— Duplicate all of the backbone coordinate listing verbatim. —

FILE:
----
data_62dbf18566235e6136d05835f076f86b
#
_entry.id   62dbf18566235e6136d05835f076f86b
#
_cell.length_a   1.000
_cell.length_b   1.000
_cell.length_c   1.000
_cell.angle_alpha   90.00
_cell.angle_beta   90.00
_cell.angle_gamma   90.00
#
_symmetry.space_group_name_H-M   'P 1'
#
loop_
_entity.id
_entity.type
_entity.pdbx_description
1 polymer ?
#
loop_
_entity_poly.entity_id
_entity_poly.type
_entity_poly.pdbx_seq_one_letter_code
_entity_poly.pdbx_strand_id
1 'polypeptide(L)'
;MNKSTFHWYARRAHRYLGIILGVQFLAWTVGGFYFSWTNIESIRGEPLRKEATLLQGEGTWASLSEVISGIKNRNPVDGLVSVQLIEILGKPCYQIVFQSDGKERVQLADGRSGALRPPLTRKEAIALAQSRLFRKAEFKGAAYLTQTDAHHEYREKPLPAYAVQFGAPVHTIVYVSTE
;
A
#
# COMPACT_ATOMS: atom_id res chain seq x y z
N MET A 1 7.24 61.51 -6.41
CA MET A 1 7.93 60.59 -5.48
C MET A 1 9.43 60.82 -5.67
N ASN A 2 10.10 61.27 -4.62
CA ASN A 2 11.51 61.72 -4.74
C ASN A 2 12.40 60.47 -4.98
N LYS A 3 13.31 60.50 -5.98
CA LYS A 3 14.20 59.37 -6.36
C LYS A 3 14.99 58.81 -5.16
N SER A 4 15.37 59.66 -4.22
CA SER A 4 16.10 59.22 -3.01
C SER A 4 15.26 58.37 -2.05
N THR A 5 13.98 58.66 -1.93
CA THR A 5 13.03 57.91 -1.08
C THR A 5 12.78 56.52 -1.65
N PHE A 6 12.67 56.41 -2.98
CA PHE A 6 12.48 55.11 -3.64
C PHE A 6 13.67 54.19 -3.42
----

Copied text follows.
data_62dbf18566235e6136d05835f076f86b
#
_entry.id   62dbf18566235e6136d05835f076f86b
#
_cell.length_a   1.000
_cell.length_b   1.000
_cell.length_c   1.000
_cell.angle_alpha   90.00
_cell.angle_beta   90.00
_cell.angle_gamma   90.00
#
_symmetry.space_group_name_H-M   'P 1'
#
loop_
_entity.id
_entity.type
_entity.pdbx_description
1 polymer ?
#
loop_
_entity_poly.entity_id
_entity_poly.type
_entity_poly.pdbx_seq_one_letter_code
_entity_poly.pdbx_strand_id
1 'polypeptide(L)'
;MNKSTFHWYARRAHRYLGIILGVQFLAWTVGGFYFSWTNIESIRGEPLRKEATLLQGEGTWASLSEVISGIKNRNPVDGLVSVQLIEILGKPCYQIVFQSDGKERVQLADGRSGALRPPLTRKEAIALAQSRLFRKAEFKGAAYLTQTDAHHEYREKPLPAYAVQFGAPVHTIVYVSTE
;
A
#
# COMPACT_ATOMS: atom_id res chain seq x y z
N MET A 1 7.24 61.51 -6.41
CA MET A 1 7.93 60.59 -5.48
C MET A 1 9.43 60.82 -5.67
N ASN A 2 10.10 61.27 -4.62
CA ASN A 2 11.51 61.72 -4.74
C ASN A 2 12.40 60.47 -4.98
N LYS A 3 13.31 60.50 -5.98
CA LYS A 3 14.20 59.37 -6.36
C LYS A 3 14.99 58.81 -5.16
N SER A 4 15.37 59.66 -4.22
CA SER A 4 16.10 59.22 -3.01
C SER A 4 15.26 58.37 -2.05
N THR A 5 13.98 58.66 -1.93
CA THR A 5 13.03 57.91 -1.08
C THR A 5 12.78 56.52 -1.65
N PHE A 6 12.67 56.41 -2.98
CA PHE A 6 12.48 55.11 -3.64
C PHE A 6 13.67 54.19 -3.42